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Chileans stand by Chinese partners during coronavirus outbreak

© Alexandra Sautois

 

Chilean Fruit Exports Association (Asoex) has offered support to China by offering to donate fresh fruits to the medical staff working to treat people affected by coronavirus. Containers filled with fresh Chilean produce sent to different ports across China had been held back due to the outbreak. With Chinese consumers turning to online markets to buy fresh produce, overall consumption has reduced. Shipping companies have been working to keep the containers in the market so as to increase availability of refrigerated storage.

In a statement issued by the organisation, Asoex president, Ronald Bown Fernandez, said: “It is complex, it requires constant monitoring as to how it evolves. We are relying on Chinese authorities to contain the virus, with the aim of returning to normalcy in the shortest period of time possible.” It’s unknown how long the current situation in China will last, with Asoex announcing it will work with the government to minimise the negative effectives by implementing a “specific campaign to promote the healthy attributes of fruit consumption”.

Around 265,000 tons of Chilean produce have been exported so far this season, with the main products being cherries, blueberries, table grapes, avocados, nectarines, plums, apples, and kiwifruit. This figure is up 27.7% from the same period last year.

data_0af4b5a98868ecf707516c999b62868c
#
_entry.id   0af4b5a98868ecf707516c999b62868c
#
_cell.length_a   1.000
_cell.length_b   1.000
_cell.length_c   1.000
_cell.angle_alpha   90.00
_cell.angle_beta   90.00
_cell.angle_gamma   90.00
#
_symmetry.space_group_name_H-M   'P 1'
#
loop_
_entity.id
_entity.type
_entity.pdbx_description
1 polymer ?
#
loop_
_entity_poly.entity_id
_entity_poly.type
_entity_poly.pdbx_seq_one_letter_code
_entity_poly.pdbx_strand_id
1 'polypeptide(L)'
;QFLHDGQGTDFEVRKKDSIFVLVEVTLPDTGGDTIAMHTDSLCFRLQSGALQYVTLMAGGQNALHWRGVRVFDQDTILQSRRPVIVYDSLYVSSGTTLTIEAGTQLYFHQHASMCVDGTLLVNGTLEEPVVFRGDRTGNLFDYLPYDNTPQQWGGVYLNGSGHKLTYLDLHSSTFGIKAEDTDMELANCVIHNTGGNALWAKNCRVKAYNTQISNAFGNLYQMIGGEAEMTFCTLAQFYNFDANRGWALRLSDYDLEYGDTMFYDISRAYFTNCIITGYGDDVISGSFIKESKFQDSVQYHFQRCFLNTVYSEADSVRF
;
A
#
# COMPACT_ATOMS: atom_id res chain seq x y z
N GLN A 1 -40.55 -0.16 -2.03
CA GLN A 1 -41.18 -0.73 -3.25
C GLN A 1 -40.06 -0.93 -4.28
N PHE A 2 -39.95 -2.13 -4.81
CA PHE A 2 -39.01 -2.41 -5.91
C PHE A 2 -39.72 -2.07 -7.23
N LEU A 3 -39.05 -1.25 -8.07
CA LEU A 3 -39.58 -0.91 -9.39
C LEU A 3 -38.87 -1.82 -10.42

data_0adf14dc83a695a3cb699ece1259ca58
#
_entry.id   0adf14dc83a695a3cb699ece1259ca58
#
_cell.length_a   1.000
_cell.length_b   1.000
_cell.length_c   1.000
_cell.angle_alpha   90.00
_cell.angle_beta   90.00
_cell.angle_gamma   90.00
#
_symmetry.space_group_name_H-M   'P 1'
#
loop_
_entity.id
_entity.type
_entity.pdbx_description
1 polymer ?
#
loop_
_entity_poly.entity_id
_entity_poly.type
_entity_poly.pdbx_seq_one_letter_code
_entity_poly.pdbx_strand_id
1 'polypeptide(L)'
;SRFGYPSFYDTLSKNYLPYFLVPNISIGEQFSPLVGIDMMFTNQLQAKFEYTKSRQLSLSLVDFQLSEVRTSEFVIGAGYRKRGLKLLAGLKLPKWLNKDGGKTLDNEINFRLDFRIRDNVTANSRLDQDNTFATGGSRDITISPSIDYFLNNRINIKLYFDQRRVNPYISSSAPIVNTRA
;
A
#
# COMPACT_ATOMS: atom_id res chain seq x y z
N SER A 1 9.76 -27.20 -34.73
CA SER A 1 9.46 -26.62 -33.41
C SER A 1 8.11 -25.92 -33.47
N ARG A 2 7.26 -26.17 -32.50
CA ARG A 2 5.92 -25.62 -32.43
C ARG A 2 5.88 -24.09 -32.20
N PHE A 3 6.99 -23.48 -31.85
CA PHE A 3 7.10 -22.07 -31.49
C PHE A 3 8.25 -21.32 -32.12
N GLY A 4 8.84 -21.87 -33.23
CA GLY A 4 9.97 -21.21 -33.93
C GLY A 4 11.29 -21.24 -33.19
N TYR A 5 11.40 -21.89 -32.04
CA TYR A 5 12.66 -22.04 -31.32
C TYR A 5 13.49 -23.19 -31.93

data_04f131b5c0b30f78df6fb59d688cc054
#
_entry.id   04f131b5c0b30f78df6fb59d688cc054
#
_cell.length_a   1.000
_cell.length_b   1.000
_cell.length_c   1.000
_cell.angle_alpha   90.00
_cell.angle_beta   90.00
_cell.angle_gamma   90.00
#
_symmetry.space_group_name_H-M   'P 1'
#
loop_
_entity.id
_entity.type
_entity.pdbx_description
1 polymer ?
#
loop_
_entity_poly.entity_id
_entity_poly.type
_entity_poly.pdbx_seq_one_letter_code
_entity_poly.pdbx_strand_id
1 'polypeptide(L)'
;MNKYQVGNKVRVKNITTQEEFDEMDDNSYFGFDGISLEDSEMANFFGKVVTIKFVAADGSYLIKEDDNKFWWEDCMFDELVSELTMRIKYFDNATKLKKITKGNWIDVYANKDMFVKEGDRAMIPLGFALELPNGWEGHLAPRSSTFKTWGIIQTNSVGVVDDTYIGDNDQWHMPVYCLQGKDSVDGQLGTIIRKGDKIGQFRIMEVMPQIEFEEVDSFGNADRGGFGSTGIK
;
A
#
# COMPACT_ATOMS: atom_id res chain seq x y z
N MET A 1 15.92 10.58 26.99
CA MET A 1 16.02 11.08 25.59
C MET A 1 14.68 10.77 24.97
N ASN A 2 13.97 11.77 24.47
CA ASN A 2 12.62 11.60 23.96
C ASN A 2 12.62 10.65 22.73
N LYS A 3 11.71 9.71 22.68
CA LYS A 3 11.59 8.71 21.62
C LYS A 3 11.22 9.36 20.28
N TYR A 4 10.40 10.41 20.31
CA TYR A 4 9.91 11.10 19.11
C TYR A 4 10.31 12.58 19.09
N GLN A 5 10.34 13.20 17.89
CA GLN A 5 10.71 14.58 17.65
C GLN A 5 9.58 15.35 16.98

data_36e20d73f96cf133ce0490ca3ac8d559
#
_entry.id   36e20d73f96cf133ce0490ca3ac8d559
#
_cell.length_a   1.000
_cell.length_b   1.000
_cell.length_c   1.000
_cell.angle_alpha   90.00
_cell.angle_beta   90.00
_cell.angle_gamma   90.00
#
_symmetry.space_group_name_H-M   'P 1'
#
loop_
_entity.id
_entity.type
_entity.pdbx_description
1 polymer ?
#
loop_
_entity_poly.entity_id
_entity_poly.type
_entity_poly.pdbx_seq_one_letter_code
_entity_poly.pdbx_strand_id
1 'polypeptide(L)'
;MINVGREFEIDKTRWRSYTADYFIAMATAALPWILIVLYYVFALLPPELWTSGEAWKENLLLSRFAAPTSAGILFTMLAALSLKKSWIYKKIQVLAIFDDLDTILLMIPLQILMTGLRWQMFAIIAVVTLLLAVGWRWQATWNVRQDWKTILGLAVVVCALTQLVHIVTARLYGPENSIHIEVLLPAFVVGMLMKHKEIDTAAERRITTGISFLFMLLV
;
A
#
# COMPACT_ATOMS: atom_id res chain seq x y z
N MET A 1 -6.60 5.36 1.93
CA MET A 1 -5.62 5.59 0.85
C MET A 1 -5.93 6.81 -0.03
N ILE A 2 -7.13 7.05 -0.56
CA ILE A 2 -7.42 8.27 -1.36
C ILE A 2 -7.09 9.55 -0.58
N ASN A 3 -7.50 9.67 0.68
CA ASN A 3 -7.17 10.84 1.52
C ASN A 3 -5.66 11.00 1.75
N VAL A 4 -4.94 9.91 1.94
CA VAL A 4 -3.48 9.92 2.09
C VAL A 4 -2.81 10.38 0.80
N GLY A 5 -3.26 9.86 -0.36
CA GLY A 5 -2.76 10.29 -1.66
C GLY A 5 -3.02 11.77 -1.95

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Global shipping stricken by coronavirus outbreak

Global shipping stricken by coronavirus outbreak, © Anthony Kwan, Getty Images

© Anthony Kwan, Getty Images

 

The coronavirus outbreak has taken a heavy toll on China’s shipping industry as a result of the lower output and trade. A report published by Danish maritime research group Sea-Intelligence highlighted the greatly reduced cargo flows between China and the rest of the world, with 50 sailings cancelled since January and 30 last week alone across the Pacific and to Europe. The Wall Street Journal reports that five European and Asian container ship operators are preparing profit warnings for the first half or the full year. This news comes as a great disappointment, especially as it had been hoped that the improved trading relationship between the US and China would result in an upsurge in business. The WSJ reports that at least one container ship with a capacity to carry over 20,000 containers left Shanghai for Northern Europe with only 2,000 full containers. “It will pick up more at ports on its way, but loading data show it will reach Europe around 35% full,” this broker said. “That’s unprecedented, and a lot of money is being lost because it doesn’t even cover the fuel cost.”

According to the report published by Sea-Intelligence, over 350,000 containers have been removed from global trade since the Chinese New Year. These woes are estimated to be costing the shipping sector around US$350 million a week.